The film is crafted in a spellbinding way. So many things these days that display even a slight bit of tension get slapped with the moniker Hitchcockian. For my money, Mute Witness, while not as strong as a whole, has moments that are undeniably Hitchcockian. For example, take a look at the vast and creepy studio that houses the films first act. It’s a maze of corridors and rooms cluttered with props and there is a creaky elevator that takes you down to a stygian furnace where the killers have found a place to discreetly dispose of their bodies.

Now imagine that Billy is our primary viewpoint to this setting. She moves cautiously along the sides of walls, and just behind doors, while out of her line of sight there may be a dark figure lurking. The killers aren’t shadows but real people, and Witness provides their perspective as well while they hunt Billy. The whole thing is laid out with a choreography that creates dramatic escalation every time the view switches from Billy to her pursuers. It’s a frightening choice. When she does finally escape, the dark Moscow streets hold an air of menace and mystery and everything we see in the second half cannot be trusted. It puts the audience on edge, and it seems unlikely Billy will emerge from this new danger unscathed.

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There is a friendly and familiar face that shows up in the movie. It’s Sir Alec Guiness and at first  I was happy to see Old Ben; I assumed he would make quite an ally for Billy. However,  isn’t long before it appears he might be running the entire crime syndicate. But it’s never clear for a long time exactly where his allegiance lies.  The movie turns on moments like this often. It’s a skillful horror film that operates mostly as a wind-up toy.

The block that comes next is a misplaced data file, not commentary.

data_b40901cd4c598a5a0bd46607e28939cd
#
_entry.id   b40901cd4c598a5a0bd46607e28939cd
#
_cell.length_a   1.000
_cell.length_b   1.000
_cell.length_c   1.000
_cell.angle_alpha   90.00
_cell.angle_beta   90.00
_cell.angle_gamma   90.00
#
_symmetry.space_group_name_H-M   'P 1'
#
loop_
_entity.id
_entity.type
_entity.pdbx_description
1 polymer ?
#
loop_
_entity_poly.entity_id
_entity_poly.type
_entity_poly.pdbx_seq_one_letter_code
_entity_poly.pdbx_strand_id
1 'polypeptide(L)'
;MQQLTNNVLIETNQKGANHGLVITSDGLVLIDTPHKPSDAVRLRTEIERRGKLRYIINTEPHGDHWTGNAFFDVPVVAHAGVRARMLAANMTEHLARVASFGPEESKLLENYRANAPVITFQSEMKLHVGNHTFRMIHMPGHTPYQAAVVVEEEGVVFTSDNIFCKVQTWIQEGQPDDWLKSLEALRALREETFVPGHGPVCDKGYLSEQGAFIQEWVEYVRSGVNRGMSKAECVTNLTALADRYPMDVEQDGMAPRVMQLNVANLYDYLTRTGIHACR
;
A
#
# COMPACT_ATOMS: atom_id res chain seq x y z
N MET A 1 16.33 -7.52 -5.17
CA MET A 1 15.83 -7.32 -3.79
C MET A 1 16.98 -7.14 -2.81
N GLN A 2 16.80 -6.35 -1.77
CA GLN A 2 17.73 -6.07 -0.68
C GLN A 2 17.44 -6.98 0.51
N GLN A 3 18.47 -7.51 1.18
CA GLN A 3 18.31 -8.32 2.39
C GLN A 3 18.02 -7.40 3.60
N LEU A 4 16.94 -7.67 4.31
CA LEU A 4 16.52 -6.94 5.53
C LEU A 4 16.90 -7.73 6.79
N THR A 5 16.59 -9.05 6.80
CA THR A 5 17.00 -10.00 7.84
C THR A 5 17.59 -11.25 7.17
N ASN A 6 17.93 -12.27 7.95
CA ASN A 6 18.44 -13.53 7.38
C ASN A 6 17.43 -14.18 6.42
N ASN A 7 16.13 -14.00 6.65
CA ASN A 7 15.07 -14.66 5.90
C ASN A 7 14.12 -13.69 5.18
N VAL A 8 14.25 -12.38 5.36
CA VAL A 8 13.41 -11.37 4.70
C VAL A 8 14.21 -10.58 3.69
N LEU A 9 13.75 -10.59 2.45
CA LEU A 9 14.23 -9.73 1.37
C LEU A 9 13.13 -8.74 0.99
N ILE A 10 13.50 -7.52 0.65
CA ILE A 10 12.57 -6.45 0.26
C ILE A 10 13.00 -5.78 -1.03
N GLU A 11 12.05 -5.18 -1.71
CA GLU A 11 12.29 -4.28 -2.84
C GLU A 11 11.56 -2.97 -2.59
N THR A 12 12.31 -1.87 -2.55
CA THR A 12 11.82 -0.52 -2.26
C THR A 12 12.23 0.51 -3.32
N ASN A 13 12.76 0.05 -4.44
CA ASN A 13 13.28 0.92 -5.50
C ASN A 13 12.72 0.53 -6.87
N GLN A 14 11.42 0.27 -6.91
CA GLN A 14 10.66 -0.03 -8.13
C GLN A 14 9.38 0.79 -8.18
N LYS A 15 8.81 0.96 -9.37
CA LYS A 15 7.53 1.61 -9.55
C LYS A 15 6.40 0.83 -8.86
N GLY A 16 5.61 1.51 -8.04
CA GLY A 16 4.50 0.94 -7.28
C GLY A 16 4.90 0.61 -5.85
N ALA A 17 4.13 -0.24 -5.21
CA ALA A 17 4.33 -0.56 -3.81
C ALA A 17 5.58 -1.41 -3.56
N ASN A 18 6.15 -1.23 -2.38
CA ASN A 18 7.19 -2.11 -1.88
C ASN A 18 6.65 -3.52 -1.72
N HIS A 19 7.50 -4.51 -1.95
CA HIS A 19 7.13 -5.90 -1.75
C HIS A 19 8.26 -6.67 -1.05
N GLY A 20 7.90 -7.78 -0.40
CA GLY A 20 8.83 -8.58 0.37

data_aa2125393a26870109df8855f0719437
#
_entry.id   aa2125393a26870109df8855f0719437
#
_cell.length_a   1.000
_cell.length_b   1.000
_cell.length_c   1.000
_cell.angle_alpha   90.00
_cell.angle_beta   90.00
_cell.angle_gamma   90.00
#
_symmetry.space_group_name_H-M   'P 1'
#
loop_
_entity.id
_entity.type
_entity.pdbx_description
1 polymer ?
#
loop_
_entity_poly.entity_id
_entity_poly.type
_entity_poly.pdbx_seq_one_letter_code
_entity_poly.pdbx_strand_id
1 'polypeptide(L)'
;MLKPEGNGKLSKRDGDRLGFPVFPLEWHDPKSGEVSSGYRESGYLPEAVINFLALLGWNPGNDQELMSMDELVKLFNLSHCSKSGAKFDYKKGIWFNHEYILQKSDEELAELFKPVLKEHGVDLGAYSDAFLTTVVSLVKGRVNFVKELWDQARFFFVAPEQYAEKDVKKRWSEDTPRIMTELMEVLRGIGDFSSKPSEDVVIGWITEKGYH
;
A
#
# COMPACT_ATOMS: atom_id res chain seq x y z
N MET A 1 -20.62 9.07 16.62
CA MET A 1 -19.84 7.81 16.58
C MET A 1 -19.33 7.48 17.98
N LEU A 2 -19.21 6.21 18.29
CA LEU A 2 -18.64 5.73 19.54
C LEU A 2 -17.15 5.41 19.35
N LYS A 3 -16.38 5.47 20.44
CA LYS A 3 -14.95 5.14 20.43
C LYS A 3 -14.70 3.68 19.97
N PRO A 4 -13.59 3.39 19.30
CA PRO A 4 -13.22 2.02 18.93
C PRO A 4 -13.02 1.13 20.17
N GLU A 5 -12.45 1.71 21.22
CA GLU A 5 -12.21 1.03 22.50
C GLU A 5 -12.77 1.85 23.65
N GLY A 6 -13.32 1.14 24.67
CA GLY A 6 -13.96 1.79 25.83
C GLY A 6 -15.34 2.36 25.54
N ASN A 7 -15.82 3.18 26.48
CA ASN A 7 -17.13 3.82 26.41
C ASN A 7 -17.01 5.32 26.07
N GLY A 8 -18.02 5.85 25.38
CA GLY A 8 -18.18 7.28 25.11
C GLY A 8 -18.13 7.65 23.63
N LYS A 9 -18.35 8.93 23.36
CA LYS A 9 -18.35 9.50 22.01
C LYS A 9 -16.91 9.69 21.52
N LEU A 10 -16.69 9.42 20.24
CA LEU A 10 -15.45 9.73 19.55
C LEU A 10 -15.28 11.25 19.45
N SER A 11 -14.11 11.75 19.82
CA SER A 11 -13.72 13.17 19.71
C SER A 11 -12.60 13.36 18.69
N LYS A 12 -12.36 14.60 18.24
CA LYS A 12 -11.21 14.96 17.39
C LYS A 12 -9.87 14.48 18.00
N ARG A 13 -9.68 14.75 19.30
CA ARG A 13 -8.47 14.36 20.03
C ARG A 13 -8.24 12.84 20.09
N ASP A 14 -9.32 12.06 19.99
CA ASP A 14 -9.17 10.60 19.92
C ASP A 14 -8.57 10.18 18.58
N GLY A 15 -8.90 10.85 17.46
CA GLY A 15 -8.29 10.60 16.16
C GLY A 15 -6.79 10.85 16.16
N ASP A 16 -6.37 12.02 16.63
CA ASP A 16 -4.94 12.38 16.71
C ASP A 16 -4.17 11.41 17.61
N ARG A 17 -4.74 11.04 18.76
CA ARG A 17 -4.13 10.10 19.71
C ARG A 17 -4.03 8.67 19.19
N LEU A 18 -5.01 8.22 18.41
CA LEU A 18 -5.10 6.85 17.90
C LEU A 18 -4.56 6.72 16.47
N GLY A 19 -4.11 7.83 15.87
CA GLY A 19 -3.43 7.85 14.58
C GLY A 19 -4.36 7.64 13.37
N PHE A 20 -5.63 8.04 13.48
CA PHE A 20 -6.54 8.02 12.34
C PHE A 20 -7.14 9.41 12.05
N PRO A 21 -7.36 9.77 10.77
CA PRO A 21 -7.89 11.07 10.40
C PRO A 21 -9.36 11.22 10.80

Witness  has been sculpted in a believable and plausible reality and then it unfurls sequences of extreme duress and tension. I felt worn out after every ordeal Billy goes through, and exhausted at the prospect she might just be moving into another trap. When the film finally ends, I still wasn’t relieved, but was grateful for a respite. There is also a significant amount of humor in the film, but as with Hitchcock’s best, it is placed with thought and wisdom. It never undermines the suspense or thrill of a scene, but  it  is inserted occassionally as a breather before we are submerged once more into the dark, flooded tunnels of the story.

I highly recommend Mute Witness as a suspenseful experience and as a horror film. It operates perfectly as both, and in the second half it even takes on the trappings of a dark espionage thriller. The director Anthony Waller showed great promise with this material, but later went on to direct the sputtering horror comedy American Werewolf in Paris. That film was a mess, but this one becomes everything it needs to be. Each hallway is filled with an eerie anticipation of the macabre and the night streets hold villains at every corner. The audience is not spared Billy’s fate as she runs about the city fleeing for her life and after some time has passed, she becomes its only hope of salvation. If there is one person in this crummy pic that can figure a way to defeat the bad guys it’s the little mute make-up artist.

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One Response to “AMAD-Horror Edition: Mute Witness”

  1. Xiphos October 19, 2009 at 9:32 am #

    I need to check this movie out again. I saw it years ago and barely remember it.

    Isn’t this Obi Wans last role?